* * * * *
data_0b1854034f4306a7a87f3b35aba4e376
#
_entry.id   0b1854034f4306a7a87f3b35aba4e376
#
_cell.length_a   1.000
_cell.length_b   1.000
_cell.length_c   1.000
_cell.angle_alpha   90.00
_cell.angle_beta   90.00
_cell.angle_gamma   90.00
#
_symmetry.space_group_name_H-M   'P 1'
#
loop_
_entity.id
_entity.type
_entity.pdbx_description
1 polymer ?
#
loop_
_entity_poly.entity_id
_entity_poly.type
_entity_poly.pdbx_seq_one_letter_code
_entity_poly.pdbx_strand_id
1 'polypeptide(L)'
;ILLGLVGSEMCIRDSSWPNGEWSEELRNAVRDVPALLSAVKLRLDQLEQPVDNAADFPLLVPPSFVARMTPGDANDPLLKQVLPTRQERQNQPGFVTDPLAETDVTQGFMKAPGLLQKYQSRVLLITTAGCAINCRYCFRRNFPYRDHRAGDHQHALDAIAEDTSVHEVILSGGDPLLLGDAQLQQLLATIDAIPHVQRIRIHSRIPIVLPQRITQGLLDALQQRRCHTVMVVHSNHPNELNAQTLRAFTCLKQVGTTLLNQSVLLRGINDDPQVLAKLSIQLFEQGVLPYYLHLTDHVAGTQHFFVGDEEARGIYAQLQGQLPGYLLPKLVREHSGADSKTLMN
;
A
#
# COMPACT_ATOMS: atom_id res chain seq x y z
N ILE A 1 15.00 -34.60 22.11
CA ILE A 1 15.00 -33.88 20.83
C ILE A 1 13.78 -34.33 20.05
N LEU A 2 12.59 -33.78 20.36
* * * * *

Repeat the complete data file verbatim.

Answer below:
data_0b1854034f4306a7a87f3b35aba4e376
#
_entry.id   0b1854034f4306a7a87f3b35aba4e376
#
_cell.length_a   1.000
_cell.length_b   1.000
_cell.length_c   1.000
_cell.angle_alpha   90.00
_cell.angle_beta   90.00
_cell.angle_gamma   90.00
#
_symmetry.space_group_name_H-M   'P 1'
#
loop_
_entity.id
_entity.type
_entity.pdbx_description
1 polymer ?
#
loop_
_entity_poly.entity_id
_entity_poly.type
_entity_poly.pdbx_seq_one_letter_code
_entity_poly.pdbx_strand_id
1 'polypeptide(L)'
;ILLGLVGSEMCIRDSSWPNGEWSEELRNAVRDVPALLSAVKLRLDQLEQPVDNAADFPLLVPPSFVARMTPGDANDPLLKQVLPTRQERQNQPGFVTDPLAETDVTQGFMKAPGLLQKYQSRVLLITTAGCAINCRYCFRRNFPYRDHRAGDHQHALDAIAEDTSVHEVILSGGDPLLLGDAQLQQLLATIDAIPHVQRIRIHSRIPIVLPQRITQGLLDALQQRRCHTVMVVHSNHPNELNAQTLRAFTCLKQVGTTLLNQSVLLRGINDDPQVLAKLSIQLFEQGVLPYYLHLTDHVAGTQHFFVGDEEARGIYAQLQGQLPGYLLPKLVREHSGADSKTLMN
;
A
#
# COMPACT_ATOMS: atom_id res chain seq x y z
N ILE A 1 15.00 -34.60 22.11
CA ILE A 1 15.00 -33.88 20.83
C ILE A 1 13.78 -34.33 20.05
N LEU A 2 12.59 -33.78 20.36